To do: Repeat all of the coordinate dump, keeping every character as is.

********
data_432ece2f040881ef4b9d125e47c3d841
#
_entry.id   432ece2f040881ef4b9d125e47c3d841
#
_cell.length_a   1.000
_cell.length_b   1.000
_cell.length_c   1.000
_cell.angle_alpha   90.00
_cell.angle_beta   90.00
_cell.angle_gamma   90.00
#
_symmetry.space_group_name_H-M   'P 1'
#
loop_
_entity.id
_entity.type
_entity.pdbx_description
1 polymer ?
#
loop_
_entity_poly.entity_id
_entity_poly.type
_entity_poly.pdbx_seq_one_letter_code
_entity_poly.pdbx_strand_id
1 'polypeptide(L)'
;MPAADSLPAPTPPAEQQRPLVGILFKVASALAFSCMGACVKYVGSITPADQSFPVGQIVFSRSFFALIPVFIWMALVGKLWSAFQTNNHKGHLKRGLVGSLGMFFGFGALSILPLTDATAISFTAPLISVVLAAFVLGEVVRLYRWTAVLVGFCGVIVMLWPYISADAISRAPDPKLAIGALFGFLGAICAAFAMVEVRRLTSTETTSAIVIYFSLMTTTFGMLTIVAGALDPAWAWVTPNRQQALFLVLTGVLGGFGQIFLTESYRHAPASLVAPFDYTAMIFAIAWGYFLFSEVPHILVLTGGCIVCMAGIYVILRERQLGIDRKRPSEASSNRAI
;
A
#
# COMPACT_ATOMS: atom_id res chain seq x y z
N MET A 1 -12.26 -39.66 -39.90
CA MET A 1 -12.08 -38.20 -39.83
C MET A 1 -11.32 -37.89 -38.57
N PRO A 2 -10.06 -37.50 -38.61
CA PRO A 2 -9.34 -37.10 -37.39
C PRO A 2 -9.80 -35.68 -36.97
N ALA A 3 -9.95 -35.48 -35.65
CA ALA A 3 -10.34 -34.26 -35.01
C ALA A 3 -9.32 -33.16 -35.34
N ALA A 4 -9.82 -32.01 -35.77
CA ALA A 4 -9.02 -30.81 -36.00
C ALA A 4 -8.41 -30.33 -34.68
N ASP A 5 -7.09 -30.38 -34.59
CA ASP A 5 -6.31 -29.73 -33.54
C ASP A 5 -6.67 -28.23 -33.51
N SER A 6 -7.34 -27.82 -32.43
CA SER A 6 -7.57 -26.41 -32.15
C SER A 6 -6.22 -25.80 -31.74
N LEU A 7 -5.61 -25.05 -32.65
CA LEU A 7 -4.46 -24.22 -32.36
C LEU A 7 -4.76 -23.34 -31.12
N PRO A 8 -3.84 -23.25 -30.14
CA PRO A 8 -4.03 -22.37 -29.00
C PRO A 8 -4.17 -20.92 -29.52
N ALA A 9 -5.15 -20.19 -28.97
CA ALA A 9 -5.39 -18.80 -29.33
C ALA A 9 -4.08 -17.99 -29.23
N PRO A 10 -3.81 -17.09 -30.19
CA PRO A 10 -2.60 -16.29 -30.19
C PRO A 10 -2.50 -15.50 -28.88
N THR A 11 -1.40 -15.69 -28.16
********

data_432ece2f040881ef4b9d125e47c3d841
#
_entry.id   432ece2f040881ef4b9d125e47c3d841
#
_cell.length_a   1.000
_cell.length_b   1.000
_cell.length_c   1.000
_cell.angle_alpha   90.00
_cell.angle_beta   90.00
_cell.angle_gamma   90.00
#
_symmetry.space_group_name_H-M   'P 1'
#
loop_
_entity.id
_entity.type
_entity.pdbx_description
1 polymer ?
#
loop_
_entity_poly.entity_id
_entity_poly.type
_entity_poly.pdbx_seq_one_letter_code
_entity_poly.pdbx_strand_id
1 'polypeptide(L)'
;MPAADSLPAPTPPAEQQRPLVGILFKVASALAFSCMGACVKYVGSITPADQSFPVGQIVFSRSFFALIPVFIWMALVGKLWSAFQTNNHKGHLKRGLVGSLGMFFGFGALSILPLTDATAISFTAPLISVVLAAFVLGEVVRLYRWTAVLVGFCGVIVMLWPYISADAISRAPDPKLAIGALFGFLGAICAAFAMVEVRRLTSTETTSAIVIYFSLMTTTFGMLTIVAGALDPAWAWVTPNRQQALFLVLTGVLGGFGQIFLTESYRHAPASLVAPFDYTAMIFAIAWGYFLFSEVPHILVLTGGCIVCMAGIYVILRERQLGIDRKRPSEASSNRAI
;
A
#
# COMPACT_ATOMS: atom_id res chain seq x y z
N MET A 1 -12.26 -39.66 -39.90
CA MET A 1 -12.08 -38.20 -39.83
C MET A 1 -11.32 -37.89 -38.57
N PRO A 2 -10.06 -37.50 -38.61
CA PRO A 2 -9.34 -37.10 -37.39
C PRO A 2 -9.80 -35.68 -36.97
N ALA A 3 -9.95 -35.48 -35.65
CA ALA A 3 -10.34 -34.26 -35.01
C ALA A 3 -9.32 -33.16 -35.34
N ALA A 4 -9.82 -32.01 -35.77
CA ALA A 4 -9.02 -30.81 -36.00
C ALA A 4 -8.41 -30.33 -34.68
N ASP A 5 -7.09 -30.38 -34.59
CA ASP A 5 -6.31 -29.73 -33.54
C ASP A 5 -6.67 -28.23 -33.51
N SER A 6 -7.34 -27.82 -32.43
CA SER A 6 -7.57 -26.41 -32.15
C SER A 6 -6.22 -25.80 -31.74
N LEU A 7 -5.61 -25.05 -32.65
CA LEU A 7 -4.46 -24.22 -32.36
C LEU A 7 -4.76 -23.34 -31.12
N PRO A 8 -3.84 -23.25 -30.14
CA PRO A 8 -4.03 -22.37 -29.00
C PRO A 8 -4.17 -20.92 -29.52
N ALA A 9 -5.15 -20.19 -28.97
CA ALA A 9 -5.39 -18.80 -29.33
C ALA A 9 -4.08 -17.99 -29.23
N PRO A 10 -3.81 -17.09 -30.19
CA PRO A 10 -2.60 -16.29 -30.19
C PRO A 10 -2.50 -15.50 -28.88
N THR A 11 -1.40 -15.69 -28.16